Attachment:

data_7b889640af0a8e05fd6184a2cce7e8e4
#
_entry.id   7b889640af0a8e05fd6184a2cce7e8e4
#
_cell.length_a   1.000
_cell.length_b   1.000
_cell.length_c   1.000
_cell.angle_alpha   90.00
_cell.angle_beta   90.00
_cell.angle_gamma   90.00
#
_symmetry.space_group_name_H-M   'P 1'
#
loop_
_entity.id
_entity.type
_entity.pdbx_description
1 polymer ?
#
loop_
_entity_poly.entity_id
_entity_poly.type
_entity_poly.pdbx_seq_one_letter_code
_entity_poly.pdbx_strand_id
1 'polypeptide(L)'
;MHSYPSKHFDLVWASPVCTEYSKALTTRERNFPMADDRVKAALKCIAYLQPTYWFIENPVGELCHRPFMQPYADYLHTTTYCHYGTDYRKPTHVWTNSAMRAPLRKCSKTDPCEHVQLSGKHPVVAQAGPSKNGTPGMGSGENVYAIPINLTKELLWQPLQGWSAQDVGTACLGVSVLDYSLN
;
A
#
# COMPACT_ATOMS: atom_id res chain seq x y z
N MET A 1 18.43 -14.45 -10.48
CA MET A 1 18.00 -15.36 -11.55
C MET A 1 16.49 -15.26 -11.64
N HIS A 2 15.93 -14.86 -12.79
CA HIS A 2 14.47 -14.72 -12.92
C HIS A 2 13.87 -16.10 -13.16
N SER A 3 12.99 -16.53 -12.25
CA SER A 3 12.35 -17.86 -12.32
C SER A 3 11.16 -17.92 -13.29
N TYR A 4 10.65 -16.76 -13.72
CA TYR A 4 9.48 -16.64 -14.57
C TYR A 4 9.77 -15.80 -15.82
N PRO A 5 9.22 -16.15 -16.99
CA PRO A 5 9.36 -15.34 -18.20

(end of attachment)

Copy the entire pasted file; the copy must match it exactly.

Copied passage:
data_7b889640af0a8e05fd6184a2cce7e8e4
#
_entry.id   7b889640af0a8e05fd6184a2cce7e8e4
#
_cell.length_a   1.000
_cell.length_b   1.000
_cell.length_c   1.000
_cell.angle_alpha   90.00
_cell.angle_beta   90.00
_cell.angle_gamma   90.00
#
_symmetry.space_group_name_H-M   'P 1'
#
loop_
_entity.id
_entity.type
_entity.pdbx_description
1 polymer ?
#
loop_
_entity_poly.entity_id
_entity_poly.type
_entity_poly.pdbx_seq_one_letter_code
_entity_poly.pdbx_strand_id
1 'polypeptide(L)'
;MHSYPSKHFDLVWASPVCTEYSKALTTRERNFPMADDRVKAALKCIAYLQPTYWFIENPVGELCHRPFMQPYADYLHTTTYCHYGTDYRKPTHVWTNSAMRAPLRKCSKTDPCEHVQLSGKHPVVAQAGPSKNGTPGMGSGENVYAIPINLTKELLWQPLQGWSAQDVGTACLGVSVLDYSLN
;
A
#
# COMPACT_ATOMS: atom_id res chain seq x y z
N MET A 1 18.43 -14.45 -10.48
CA MET A 1 18.00 -15.36 -11.55
C MET A 1 16.49 -15.26 -11.64
N HIS A 2 15.93 -14.86 -12.79
CA HIS A 2 14.47 -14.72 -12.92
C HIS A 2 13.87 -16.10 -13.16
N SER A 3 12.99 -16.53 -12.25
CA SER A 3 12.35 -17.86 -12.32
C SER A 3 11.16 -17.92 -13.29
N TYR A 4 10.65 -16.76 -13.72
CA TYR A 4 9.48 -16.64 -14.57
C TYR A 4 9.77 -15.80 -15.82
N PRO A 5 9.22 -16.15 -16.99
CA PRO A 5 9.36 -15.34 -18.20